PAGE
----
Ginger is one of the few "panacea" herbs that is helpful for almost everything. Ginger is especially excellent for boosting digestive health, gentle cleansing, pain relief, circulation, and increasing the absorption rate of foods, medicines, vitamins and minerals.
Originating in tropical Southeast Asia, ginger has been
cultivated for more than 3,000 years. Ancient medical records indicate
that it was used in teas, baths, and chest compresses, and texts dating
as far back as ancient China and India suggest ginger for healthy
digestion. The Romans introduced ginger to Northern Europe, where it was
used in cakes, biscuits and other sweet dishes. By the 14th century, it
rivaled pepper in popularity, and when the plague hit, ginger, with its
antiseptic properties and sulfur content, was considered by some a
warm, spicy-sweet flavor and pungent aroma are unmistakable. It's a
universally popular flavoring that lends its name to three familiar
foods--gingerbread, gingersnaps and ginger ale. It's also popular in
stir-fries and sauces, and in spice blends like curry powder.
Used in a wide variety of sweet and spicy dishes, ginger
blends well with many other spices. It's essential in Oriental cooking
and especially prevalent in the cuisines of India, China, Thailand,
Northern Africa, Japan and the Caribbean countries. Ginger wines are a
popular wintertime beverage in England. In the U.S., ginger lends its
hot, spicy flavor to condiments, relishes, pickles, beverages and all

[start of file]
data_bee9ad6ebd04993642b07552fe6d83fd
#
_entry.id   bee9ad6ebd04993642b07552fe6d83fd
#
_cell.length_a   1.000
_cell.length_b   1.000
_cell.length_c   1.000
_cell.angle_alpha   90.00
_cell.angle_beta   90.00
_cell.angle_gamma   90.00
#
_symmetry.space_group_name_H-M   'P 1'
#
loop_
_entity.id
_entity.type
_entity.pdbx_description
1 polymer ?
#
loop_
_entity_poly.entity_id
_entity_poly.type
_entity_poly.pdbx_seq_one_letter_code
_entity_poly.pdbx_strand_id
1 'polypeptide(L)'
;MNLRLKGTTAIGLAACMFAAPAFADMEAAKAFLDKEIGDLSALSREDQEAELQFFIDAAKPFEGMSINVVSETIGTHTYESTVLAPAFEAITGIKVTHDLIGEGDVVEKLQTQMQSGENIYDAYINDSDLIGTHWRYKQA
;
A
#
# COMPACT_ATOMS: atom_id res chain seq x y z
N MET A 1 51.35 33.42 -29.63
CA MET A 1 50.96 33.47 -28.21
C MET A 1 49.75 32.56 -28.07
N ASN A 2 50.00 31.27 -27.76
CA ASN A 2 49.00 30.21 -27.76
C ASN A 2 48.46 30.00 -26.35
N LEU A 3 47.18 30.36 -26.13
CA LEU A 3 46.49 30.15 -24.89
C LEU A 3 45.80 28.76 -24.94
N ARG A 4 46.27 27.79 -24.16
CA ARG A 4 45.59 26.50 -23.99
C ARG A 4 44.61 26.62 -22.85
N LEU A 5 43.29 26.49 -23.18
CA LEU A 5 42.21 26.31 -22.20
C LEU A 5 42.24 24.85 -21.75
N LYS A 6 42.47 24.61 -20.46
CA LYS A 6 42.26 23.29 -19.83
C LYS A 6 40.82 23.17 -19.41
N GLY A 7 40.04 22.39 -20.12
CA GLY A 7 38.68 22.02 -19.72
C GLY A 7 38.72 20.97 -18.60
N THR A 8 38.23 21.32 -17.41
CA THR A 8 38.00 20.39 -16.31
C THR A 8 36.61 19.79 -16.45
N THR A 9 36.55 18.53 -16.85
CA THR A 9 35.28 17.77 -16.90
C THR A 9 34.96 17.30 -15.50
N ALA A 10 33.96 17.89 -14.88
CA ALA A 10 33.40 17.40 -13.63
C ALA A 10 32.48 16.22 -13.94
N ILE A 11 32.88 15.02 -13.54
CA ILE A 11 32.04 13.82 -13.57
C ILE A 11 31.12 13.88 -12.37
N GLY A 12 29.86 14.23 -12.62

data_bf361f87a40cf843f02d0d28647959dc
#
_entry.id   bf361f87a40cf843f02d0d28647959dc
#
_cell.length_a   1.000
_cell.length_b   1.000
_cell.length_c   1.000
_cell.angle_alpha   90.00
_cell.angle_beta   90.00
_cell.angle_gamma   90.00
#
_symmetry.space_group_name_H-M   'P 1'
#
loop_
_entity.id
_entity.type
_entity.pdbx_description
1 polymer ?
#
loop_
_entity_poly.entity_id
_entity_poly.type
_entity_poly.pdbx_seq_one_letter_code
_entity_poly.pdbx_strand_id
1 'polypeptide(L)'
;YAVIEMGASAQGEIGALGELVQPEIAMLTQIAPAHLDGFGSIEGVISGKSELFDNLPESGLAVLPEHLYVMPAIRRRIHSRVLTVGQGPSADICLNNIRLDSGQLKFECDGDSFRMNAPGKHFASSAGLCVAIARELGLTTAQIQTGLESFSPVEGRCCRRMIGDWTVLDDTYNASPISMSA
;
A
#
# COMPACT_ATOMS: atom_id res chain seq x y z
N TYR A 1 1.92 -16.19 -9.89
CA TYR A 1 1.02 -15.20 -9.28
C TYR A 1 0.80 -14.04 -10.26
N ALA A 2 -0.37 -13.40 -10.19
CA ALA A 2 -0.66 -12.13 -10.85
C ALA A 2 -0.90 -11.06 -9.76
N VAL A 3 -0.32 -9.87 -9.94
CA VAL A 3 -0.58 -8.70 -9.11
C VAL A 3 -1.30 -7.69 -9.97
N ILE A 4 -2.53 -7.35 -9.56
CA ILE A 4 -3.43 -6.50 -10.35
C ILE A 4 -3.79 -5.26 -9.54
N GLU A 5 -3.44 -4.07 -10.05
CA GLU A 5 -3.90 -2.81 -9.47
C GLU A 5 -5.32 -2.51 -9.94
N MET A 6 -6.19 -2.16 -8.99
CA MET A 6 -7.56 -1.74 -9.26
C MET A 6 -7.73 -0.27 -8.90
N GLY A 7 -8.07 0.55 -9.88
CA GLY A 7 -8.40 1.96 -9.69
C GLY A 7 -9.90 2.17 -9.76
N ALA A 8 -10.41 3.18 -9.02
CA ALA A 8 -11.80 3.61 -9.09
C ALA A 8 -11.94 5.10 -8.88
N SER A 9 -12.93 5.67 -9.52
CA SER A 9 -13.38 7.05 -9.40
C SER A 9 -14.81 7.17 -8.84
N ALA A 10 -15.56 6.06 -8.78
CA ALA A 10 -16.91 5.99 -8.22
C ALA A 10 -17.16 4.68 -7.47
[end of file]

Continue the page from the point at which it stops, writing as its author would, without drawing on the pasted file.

types of desserts.
*Disclaimer: This statement has not been evaluated by the FDA. This product is not intended to diagnose, treat, cure or prevent any disease.
Caution: As with any dietary or herbal supplement, you should advise your health care practitioner of the use of this product. If you are nursing, pregnant, or considering pregnancy, you should consult your health care practitioner prior to using this product. Pregnant women should not consume dried ginger.
This product is not intended to diagnose, treat, cure or prevent any disease; the law applicable to dietary supplements, the Dietary Supplement Health and Education Act of 1994, commonly referred to as DSHEA, does not permit us to do so and it is not our intention to do so. The Contraindications and Potential Drug Interactions information provided on this website is not intended to be all-inclusive. Keep your healthcare provider informed about any herbal and other dietary supplement products that you are taking.